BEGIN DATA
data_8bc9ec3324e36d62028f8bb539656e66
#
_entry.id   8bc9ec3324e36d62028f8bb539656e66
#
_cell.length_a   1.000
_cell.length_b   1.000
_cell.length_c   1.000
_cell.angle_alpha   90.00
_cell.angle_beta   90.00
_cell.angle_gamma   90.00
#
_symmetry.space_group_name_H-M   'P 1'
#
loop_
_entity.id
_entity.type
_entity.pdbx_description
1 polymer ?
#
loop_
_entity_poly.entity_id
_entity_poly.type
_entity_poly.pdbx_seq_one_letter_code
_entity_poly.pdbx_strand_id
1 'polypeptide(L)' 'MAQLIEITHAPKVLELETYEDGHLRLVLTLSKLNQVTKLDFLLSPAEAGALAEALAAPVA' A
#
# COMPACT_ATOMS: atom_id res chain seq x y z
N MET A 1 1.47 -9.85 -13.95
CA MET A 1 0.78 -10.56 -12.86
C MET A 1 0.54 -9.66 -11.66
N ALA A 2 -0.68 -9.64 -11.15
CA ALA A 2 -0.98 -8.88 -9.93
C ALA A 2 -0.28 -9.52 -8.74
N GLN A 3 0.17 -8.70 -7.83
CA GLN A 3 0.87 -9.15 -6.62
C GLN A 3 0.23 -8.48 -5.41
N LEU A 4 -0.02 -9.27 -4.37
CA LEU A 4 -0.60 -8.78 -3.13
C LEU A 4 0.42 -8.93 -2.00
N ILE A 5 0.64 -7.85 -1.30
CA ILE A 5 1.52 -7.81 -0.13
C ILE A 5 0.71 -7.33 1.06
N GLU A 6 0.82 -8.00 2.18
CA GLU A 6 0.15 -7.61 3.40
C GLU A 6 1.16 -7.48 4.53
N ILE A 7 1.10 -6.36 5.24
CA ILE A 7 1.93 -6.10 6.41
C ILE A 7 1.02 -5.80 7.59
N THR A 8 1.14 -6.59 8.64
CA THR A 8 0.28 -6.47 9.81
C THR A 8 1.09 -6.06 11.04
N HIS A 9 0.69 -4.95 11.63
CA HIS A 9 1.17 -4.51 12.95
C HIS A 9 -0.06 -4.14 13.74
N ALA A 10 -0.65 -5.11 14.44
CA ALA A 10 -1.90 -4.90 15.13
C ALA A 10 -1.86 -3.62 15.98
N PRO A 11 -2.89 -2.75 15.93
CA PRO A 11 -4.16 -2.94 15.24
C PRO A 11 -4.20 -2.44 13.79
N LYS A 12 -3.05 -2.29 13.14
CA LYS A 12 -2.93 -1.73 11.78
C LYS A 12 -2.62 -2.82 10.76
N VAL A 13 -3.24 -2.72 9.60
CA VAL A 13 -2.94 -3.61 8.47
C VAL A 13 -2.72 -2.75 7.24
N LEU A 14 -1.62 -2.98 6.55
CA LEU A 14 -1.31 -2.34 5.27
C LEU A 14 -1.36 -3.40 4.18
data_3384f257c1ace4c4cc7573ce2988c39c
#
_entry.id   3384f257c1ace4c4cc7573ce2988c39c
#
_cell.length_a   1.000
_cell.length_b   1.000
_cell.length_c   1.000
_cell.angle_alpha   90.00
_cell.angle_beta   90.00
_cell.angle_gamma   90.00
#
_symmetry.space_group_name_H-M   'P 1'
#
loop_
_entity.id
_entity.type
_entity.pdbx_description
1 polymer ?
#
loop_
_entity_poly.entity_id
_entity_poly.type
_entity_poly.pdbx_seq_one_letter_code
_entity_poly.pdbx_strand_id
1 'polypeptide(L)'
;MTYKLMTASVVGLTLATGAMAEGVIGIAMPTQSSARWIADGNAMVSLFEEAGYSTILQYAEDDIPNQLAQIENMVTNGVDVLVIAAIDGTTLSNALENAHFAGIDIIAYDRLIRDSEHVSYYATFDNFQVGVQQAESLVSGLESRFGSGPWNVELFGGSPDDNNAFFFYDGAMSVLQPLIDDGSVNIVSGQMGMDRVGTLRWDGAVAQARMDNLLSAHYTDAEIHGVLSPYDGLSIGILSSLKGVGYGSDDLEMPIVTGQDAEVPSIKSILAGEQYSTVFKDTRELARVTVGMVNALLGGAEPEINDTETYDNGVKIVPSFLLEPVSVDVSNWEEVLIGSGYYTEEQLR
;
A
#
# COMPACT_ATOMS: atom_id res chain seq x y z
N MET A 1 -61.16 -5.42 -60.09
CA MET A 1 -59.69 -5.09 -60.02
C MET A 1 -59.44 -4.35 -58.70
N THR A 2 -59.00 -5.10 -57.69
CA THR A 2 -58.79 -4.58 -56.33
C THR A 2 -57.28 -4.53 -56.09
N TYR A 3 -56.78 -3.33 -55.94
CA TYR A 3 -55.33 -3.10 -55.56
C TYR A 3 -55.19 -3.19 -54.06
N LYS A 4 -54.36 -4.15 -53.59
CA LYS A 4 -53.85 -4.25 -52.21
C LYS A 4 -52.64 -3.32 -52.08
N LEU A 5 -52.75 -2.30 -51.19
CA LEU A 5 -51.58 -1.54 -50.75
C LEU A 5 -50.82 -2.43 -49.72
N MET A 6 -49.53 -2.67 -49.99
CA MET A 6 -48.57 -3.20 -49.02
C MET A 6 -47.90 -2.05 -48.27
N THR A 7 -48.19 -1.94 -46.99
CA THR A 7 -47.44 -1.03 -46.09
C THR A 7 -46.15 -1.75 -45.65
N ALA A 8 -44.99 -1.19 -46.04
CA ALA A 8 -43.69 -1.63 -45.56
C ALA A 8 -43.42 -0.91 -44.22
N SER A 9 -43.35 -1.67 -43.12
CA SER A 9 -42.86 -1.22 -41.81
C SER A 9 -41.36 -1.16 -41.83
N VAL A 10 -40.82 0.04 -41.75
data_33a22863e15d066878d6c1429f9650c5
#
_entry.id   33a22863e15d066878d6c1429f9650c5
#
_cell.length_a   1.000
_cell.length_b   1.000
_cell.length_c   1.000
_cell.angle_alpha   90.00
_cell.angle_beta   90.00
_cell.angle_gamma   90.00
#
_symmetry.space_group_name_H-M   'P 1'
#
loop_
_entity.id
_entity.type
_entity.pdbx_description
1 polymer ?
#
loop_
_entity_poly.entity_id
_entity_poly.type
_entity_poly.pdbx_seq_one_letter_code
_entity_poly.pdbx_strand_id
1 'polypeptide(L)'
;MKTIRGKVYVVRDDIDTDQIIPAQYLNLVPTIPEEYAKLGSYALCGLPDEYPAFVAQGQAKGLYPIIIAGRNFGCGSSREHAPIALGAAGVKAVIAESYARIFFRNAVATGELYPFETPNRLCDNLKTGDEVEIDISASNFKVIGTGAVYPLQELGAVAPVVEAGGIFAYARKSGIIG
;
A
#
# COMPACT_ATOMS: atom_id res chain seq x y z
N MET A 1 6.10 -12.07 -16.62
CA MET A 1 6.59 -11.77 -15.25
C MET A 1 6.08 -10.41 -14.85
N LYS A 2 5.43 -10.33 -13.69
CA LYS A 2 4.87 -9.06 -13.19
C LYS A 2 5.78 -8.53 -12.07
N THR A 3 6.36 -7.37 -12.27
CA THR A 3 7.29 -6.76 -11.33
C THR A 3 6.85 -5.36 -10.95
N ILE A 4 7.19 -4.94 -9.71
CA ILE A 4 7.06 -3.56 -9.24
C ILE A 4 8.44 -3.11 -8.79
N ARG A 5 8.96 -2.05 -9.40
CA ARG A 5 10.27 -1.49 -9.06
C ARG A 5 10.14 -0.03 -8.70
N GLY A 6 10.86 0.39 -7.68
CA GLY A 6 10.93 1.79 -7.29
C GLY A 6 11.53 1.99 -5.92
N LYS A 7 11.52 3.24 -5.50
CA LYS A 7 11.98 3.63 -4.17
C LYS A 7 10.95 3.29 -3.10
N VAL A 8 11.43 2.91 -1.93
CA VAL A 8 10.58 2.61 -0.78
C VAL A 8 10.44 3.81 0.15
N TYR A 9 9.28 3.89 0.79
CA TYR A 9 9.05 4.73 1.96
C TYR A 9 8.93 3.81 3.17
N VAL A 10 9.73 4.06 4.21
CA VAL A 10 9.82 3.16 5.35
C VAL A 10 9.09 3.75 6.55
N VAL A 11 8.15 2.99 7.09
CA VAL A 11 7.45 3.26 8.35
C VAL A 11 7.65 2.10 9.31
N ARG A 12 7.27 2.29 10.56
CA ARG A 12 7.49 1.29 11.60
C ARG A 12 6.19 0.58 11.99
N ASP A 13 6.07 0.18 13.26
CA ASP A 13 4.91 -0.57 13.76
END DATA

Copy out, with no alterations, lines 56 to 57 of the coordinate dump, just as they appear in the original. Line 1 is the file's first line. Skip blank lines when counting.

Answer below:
CA ALA A 10 -1.90 -4.90 15.13
C ALA A 10 -1.86 -3.62 15.98